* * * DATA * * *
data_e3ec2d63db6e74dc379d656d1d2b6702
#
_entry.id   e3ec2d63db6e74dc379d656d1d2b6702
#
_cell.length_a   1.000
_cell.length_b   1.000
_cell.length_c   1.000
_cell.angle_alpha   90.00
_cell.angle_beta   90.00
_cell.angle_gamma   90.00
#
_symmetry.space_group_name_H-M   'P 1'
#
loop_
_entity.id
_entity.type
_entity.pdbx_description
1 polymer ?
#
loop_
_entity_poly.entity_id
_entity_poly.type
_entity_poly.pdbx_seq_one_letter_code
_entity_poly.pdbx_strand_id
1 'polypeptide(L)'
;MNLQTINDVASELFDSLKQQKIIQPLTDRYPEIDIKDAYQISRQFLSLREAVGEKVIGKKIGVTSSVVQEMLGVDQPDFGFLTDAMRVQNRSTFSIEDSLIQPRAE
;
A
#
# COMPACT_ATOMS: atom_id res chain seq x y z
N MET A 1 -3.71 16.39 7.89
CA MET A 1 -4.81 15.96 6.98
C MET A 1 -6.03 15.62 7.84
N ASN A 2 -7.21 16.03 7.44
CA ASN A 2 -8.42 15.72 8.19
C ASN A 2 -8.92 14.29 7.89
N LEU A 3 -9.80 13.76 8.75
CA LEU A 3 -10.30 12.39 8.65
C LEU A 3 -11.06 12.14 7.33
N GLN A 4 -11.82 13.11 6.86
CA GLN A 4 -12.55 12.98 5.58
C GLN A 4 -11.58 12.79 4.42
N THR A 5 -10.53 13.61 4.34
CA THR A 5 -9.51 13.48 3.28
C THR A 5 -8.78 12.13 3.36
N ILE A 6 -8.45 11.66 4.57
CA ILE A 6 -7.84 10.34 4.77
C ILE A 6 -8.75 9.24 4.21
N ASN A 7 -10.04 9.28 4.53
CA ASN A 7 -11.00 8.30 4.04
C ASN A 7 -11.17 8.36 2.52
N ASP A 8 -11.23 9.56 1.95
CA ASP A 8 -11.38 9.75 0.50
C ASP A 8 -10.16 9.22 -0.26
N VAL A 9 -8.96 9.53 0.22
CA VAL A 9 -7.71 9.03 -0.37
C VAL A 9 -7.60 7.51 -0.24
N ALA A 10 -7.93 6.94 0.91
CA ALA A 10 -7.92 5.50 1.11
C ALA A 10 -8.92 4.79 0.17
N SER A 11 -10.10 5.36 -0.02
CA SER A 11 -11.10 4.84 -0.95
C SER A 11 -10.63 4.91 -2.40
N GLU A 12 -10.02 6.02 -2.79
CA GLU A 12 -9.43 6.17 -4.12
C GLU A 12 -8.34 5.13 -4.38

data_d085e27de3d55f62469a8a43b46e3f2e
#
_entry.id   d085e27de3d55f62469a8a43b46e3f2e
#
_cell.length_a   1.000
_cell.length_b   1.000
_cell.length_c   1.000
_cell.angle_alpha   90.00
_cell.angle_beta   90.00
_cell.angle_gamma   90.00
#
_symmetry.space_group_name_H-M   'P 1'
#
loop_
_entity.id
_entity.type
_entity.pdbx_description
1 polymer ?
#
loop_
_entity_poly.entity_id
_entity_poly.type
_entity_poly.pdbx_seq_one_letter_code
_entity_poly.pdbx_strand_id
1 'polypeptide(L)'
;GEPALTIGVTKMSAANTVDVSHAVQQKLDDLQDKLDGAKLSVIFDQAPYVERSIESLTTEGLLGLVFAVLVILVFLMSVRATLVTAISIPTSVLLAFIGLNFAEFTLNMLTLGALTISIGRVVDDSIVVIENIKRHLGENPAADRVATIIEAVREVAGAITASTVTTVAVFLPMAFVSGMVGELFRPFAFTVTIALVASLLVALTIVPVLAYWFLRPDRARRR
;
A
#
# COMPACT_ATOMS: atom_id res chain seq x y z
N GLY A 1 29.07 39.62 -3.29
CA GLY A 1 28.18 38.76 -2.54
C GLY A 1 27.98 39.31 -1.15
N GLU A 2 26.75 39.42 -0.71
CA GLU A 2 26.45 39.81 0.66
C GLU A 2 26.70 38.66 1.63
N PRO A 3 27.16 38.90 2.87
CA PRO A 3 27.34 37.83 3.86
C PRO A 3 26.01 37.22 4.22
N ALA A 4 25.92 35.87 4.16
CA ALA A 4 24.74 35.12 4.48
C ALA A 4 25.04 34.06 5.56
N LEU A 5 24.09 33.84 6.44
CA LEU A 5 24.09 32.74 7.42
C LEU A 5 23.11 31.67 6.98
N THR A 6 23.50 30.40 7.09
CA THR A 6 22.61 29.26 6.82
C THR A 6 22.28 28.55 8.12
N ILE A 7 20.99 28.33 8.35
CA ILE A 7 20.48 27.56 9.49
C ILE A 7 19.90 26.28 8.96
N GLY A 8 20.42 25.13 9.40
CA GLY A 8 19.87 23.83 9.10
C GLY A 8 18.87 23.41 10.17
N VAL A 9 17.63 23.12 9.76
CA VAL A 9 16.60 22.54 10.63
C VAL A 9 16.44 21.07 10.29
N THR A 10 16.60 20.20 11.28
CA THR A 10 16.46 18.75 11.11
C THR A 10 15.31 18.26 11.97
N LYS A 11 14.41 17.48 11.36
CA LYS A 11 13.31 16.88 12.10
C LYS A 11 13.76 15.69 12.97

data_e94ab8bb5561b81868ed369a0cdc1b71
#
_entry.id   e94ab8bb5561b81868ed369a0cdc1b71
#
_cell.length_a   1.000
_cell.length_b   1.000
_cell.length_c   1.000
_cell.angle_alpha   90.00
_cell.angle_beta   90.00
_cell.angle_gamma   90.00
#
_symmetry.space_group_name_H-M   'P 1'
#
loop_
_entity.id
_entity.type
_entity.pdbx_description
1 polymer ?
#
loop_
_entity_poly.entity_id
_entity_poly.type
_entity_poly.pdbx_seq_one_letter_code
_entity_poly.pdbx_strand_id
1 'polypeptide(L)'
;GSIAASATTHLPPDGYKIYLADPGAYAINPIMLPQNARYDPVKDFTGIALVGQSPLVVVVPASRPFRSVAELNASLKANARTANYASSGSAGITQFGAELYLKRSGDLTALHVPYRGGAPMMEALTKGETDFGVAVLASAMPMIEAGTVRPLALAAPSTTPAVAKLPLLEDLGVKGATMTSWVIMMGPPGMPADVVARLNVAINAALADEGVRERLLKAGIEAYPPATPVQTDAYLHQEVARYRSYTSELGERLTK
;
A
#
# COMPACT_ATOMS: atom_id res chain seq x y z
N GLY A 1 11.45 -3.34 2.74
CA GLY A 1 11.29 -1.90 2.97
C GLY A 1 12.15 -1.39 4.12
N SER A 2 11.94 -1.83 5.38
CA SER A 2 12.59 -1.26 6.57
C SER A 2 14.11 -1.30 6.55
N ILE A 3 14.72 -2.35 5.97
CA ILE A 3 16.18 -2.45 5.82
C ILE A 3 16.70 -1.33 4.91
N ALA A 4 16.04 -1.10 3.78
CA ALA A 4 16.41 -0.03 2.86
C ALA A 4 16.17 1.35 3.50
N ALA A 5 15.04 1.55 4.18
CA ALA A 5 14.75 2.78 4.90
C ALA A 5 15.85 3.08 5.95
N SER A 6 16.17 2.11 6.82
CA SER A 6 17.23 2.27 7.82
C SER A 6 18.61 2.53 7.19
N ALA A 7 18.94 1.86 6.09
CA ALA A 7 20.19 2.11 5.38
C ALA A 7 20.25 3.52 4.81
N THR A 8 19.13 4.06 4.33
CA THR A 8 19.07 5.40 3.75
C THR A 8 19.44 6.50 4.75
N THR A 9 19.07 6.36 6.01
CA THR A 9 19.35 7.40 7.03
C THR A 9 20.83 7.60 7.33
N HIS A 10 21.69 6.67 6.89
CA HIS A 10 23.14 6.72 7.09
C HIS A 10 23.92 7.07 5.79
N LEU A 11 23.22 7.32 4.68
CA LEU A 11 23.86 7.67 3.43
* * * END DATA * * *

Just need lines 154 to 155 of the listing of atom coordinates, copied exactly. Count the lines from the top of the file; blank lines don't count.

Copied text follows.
1 'polypeptide(L)'
;GSIAASATTHLPPDGYKIYLADPGAYAINPIMLPQNARYDPVKDFTGIALVGQSPLVVVVPASRPFRSVAELNASLKANARTANYASSGSAGITQFGAELYLKRSGDLTALHVPYRGGAPMMEALTKGETDFGVAVLASAMPMIEAGTVRPLALAAPSTTPAVAKLPLLEDLGVKGATMTSWVIMMGPPGMPADVVARLNVAINAALADEGVRERLLKAGIEAYPPATPVQTDAYLHQEVARYRSYTSELGERLTK